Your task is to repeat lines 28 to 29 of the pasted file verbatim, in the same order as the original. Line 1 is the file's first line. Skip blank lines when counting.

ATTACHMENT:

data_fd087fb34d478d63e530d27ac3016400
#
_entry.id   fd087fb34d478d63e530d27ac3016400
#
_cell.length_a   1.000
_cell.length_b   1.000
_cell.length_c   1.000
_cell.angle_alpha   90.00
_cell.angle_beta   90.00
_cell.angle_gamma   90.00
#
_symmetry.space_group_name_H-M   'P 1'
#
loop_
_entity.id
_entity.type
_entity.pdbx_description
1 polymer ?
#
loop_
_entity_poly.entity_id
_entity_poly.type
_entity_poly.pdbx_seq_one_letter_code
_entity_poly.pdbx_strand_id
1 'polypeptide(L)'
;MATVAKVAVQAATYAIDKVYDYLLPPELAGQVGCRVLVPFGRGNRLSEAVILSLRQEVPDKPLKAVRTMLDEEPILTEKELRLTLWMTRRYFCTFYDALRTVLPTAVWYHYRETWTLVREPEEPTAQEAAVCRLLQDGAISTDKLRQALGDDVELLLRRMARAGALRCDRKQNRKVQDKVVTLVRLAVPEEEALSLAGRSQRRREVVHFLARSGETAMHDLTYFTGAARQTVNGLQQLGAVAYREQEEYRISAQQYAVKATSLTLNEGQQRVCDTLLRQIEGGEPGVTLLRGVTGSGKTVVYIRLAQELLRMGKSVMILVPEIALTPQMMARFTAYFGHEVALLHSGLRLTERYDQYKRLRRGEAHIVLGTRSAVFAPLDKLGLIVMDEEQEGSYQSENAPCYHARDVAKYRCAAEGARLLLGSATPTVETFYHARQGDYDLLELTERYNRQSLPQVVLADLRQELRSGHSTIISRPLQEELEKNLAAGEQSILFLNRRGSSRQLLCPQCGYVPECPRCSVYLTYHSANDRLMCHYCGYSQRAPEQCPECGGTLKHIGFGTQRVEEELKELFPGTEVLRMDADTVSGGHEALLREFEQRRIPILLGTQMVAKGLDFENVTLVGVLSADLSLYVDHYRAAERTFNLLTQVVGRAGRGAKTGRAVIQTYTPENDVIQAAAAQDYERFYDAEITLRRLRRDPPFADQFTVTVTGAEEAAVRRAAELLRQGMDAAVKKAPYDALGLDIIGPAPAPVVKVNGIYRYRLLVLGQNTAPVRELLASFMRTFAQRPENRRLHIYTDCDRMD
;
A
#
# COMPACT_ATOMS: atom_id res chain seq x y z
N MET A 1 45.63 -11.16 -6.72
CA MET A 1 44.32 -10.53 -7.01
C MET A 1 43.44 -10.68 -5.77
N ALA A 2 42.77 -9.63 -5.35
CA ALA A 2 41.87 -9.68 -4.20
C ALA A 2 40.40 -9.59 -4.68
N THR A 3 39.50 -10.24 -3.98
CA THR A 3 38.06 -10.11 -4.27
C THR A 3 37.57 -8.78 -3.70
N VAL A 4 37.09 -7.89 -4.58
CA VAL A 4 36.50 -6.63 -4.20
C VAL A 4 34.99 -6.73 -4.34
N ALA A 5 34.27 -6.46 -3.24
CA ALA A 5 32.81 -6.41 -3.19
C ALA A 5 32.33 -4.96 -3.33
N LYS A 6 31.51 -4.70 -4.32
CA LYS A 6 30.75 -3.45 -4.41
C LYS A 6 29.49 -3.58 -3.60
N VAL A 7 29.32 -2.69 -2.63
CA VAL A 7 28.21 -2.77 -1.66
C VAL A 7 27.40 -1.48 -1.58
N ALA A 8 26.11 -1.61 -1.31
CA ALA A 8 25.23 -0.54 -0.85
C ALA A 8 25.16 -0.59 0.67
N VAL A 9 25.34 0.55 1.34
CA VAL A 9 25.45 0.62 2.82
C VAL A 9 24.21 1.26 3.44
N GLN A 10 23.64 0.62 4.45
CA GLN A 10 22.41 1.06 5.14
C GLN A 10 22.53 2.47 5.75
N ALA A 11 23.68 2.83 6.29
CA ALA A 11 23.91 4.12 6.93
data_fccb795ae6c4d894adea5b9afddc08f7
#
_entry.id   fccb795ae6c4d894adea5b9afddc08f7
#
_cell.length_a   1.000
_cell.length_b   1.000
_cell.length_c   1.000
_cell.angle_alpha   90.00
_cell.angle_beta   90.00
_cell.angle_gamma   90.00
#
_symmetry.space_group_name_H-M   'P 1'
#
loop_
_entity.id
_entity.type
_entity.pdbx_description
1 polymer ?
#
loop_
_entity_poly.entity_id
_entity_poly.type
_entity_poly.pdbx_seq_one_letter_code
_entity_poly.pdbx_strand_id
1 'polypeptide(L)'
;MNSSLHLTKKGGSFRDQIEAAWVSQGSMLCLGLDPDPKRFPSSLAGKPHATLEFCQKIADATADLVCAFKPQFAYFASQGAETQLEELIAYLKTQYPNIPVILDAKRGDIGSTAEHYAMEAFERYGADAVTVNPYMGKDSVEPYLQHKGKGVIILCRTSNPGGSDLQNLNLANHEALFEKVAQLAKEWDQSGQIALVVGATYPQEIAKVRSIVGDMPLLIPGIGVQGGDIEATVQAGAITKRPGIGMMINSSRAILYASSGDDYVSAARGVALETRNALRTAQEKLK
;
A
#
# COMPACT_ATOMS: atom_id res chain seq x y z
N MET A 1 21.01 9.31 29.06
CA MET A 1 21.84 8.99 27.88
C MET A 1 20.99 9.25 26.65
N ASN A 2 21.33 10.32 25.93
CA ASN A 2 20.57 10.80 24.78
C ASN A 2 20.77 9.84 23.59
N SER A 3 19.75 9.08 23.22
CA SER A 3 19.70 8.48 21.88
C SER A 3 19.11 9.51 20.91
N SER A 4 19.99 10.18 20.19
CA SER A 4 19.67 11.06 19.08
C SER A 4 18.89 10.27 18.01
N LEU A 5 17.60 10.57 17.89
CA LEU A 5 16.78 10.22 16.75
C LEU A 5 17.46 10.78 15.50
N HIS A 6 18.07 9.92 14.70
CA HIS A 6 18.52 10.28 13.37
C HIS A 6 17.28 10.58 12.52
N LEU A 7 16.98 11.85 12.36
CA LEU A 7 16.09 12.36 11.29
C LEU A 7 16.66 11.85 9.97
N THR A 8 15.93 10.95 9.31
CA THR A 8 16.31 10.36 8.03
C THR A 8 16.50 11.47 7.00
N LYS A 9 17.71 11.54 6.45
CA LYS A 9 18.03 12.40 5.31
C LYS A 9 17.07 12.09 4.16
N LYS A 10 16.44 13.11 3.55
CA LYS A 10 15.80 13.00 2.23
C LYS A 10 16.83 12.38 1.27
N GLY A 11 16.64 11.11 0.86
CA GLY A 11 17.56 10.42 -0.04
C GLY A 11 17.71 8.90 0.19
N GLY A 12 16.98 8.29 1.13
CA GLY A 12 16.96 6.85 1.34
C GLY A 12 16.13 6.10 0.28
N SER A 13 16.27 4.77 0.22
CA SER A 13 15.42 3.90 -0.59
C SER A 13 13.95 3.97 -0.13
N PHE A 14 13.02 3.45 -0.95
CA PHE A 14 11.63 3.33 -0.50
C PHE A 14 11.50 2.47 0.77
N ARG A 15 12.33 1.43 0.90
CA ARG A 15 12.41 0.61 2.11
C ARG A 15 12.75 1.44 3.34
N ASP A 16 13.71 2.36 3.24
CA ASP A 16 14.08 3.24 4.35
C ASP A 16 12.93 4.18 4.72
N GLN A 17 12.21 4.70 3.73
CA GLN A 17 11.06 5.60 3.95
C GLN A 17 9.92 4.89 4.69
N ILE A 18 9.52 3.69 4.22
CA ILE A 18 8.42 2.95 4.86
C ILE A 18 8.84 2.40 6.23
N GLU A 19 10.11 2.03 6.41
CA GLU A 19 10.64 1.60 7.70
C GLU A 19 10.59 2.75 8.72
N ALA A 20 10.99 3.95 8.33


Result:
A
#